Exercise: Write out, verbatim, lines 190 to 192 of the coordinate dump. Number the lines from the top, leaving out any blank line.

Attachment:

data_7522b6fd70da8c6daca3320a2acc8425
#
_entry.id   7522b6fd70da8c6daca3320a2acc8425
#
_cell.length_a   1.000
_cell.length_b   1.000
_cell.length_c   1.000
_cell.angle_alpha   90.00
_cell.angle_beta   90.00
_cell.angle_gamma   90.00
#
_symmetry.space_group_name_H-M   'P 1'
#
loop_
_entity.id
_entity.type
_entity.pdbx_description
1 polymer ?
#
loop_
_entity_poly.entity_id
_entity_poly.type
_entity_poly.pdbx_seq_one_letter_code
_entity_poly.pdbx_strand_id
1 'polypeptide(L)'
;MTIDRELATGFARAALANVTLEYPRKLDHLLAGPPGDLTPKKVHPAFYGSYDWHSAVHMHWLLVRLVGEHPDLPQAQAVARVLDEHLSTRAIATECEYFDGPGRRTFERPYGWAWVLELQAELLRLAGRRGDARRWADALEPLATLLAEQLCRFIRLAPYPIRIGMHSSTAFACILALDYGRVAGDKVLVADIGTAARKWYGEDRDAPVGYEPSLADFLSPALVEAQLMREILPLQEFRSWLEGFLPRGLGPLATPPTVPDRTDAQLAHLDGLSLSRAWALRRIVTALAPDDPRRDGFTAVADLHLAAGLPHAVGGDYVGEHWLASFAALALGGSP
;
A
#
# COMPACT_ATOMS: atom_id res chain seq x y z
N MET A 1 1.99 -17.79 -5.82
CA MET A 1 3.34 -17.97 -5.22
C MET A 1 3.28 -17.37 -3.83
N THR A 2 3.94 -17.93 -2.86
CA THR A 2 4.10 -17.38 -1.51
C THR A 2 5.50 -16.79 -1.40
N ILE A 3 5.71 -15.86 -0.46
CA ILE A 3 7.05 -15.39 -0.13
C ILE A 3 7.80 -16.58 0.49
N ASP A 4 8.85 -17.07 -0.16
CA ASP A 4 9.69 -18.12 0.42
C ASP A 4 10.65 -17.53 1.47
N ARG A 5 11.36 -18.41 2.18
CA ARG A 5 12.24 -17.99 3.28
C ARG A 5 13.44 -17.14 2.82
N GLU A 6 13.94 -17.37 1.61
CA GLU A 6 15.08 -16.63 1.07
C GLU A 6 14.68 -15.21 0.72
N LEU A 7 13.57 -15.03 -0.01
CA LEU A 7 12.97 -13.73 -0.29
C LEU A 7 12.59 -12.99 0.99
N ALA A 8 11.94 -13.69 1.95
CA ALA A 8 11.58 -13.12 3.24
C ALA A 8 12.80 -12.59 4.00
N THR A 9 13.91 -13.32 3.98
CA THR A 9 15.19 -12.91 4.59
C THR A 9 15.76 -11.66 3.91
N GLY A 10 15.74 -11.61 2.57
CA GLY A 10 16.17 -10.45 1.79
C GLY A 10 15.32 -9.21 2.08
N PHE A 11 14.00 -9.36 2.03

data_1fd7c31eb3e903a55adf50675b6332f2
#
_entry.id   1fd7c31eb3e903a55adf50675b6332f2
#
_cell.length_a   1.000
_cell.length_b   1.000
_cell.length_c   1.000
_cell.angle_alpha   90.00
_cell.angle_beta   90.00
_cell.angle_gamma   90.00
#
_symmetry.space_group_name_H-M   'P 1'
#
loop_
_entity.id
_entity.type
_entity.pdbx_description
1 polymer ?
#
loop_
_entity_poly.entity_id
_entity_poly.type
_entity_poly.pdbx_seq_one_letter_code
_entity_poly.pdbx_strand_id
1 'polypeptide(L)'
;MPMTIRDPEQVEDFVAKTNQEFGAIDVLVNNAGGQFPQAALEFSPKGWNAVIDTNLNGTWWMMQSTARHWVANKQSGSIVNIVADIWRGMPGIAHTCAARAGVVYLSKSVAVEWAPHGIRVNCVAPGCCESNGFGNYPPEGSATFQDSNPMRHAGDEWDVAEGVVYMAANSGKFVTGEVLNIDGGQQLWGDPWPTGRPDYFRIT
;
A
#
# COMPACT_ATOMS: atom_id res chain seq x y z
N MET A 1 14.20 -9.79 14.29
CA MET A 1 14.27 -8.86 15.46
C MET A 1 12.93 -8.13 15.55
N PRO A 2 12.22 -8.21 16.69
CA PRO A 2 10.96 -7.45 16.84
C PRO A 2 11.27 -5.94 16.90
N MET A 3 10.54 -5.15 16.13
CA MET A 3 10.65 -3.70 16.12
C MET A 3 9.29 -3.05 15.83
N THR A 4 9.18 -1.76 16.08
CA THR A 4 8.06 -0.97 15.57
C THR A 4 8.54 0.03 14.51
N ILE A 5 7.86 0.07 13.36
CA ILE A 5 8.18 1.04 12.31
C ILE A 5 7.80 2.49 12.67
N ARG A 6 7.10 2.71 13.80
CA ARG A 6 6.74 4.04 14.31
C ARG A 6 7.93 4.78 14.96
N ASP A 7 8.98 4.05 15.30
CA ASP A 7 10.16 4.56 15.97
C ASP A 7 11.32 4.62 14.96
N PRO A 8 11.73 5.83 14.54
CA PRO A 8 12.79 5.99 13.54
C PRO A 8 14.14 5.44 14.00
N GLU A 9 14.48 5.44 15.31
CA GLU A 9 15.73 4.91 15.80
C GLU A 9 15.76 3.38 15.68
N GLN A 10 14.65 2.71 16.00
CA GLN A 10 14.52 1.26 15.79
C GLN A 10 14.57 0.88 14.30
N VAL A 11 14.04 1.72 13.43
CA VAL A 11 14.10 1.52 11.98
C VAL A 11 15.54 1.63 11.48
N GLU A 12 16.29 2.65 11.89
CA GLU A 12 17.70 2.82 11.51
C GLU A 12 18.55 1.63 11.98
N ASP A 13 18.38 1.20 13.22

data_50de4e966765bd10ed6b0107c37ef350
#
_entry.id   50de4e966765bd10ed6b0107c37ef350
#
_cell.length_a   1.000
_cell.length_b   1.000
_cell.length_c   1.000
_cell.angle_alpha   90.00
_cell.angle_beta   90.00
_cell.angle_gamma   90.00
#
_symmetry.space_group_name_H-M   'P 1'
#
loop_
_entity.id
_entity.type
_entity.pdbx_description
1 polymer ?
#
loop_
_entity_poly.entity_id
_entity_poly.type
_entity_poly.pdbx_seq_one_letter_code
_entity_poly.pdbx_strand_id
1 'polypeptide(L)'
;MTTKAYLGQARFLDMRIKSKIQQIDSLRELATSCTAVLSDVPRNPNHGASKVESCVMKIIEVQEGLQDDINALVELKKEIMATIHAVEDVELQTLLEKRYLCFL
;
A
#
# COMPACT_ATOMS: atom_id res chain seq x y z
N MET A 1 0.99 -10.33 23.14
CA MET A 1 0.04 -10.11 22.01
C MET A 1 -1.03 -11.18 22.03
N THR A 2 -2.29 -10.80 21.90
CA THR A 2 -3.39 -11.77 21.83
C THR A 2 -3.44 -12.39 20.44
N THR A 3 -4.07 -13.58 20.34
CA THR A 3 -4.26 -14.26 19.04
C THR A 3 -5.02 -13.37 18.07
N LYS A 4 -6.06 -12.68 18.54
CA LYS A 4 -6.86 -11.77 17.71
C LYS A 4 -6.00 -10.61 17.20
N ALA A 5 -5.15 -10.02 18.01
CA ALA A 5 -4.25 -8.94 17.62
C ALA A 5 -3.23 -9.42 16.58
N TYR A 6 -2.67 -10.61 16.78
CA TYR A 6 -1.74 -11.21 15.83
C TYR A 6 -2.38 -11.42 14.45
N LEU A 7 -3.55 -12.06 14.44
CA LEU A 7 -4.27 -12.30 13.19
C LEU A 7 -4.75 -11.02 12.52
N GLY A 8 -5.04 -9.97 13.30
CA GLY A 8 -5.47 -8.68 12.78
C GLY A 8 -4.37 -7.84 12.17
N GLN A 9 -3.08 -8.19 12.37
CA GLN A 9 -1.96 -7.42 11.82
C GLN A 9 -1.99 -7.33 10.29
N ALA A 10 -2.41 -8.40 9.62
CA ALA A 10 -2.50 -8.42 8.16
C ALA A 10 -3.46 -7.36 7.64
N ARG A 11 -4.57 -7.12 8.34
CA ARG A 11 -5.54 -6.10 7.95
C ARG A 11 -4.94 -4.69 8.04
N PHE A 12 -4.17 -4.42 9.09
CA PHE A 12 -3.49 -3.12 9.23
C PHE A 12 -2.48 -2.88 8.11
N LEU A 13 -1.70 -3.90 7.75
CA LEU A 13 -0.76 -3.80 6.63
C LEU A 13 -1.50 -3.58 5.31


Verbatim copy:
CA ARG A 11 -5.54 -6.10 7.95
C ARG A 11 -4.94 -4.69 8.04
N PHE A 12 -4.17 -4.42 9.09